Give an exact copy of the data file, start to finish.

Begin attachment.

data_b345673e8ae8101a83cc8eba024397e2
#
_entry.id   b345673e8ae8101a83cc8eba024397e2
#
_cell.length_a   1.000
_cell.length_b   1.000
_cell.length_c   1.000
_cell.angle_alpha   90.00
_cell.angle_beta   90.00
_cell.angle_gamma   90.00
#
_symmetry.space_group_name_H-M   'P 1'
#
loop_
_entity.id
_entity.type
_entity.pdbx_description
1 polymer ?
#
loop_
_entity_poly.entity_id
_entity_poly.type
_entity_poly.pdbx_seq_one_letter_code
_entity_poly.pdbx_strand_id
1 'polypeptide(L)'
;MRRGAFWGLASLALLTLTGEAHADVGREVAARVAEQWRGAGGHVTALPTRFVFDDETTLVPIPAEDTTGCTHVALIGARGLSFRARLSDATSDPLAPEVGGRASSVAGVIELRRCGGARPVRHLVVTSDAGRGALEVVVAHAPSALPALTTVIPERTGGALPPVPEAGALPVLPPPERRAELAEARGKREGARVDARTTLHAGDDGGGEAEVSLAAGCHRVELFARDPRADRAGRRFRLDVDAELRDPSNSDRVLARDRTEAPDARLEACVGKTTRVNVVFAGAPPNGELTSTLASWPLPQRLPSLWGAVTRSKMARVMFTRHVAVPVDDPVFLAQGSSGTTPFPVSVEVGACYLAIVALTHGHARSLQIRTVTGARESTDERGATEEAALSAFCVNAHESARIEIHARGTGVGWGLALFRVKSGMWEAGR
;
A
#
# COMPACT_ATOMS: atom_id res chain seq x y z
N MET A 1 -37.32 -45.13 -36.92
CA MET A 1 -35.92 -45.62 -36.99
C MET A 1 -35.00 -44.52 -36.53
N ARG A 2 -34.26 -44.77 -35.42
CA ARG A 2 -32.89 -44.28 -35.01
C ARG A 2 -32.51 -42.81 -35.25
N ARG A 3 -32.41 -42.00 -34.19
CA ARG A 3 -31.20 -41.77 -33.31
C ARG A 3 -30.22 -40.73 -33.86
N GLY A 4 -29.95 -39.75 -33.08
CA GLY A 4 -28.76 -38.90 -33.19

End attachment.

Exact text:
data_b345673e8ae8101a83cc8eba024397e2
#
_entry.id   b345673e8ae8101a83cc8eba024397e2
#
_cell.length_a   1.000
_cell.length_b   1.000
_cell.length_c   1.000
_cell.angle_alpha   90.00
_cell.angle_beta   90.00
_cell.angle_gamma   90.00
#
_symmetry.space_group_name_H-M   'P 1'
#
loop_
_entity.id
_entity.type
_entity.pdbx_description
1 polymer ?
#
loop_
_entity_poly.entity_id
_entity_poly.type
_entity_poly.pdbx_seq_one_letter_code
_entity_poly.pdbx_strand_id
1 'polypeptide(L)'
;MRRGAFWGLASLALLTLTGEAHADVGREVAARVAEQWRGAGGHVTALPTRFVFDDETTLVPIPAEDTTGCTHVALIGARGLSFRARLSDATSDPLAPEVGGRASSVAGVIELRRCGGARPVRHLVVTSDAGRGALEVVVAHAPSALPALTTVIPERTGGALPPVPEAGALPVLPPPERRAELAEARGKREGARVDARTTLHAGDDGGGEAEVSLAAGCHRVELFARDPRADRAGRRFRLDVDAELRDPSNSDRVLARDRTEAPDARLEACVGKTTRVNVVFAGAPPNGELTSTLASWPLPQRLPSLWGAVTRSKMARVMFTRHVAVPVDDPVFLAQGSSGTTPFPVSVEVGACYLAIVALTHGHARSLQIRTVTGARESTDERGATEEAALSAFCVNAHESARIEIHARGTGVGWGLALFRVKSGMWEAGR
;
A
#
# COMPACT_ATOMS: atom_id res chain seq x y z
N MET A 1 -37.32 -45.13 -36.92
CA MET A 1 -35.92 -45.62 -36.99
C MET A 1 -35.00 -44.52 -36.53
N ARG A 2 -34.26 -44.77 -35.42
CA ARG A 2 -32.89 -44.28 -35.01
C ARG A 2 -32.51 -42.81 -35.25
N ARG A 3 -32.41 -42.00 -34.19
CA ARG A 3 -31.20 -41.77 -33.31
C ARG A 3 -30.22 -40.73 -33.86
N GLY A 4 -29.95 -39.75 -33.08
CA GLY A 4 -28.76 -38.90 -33.19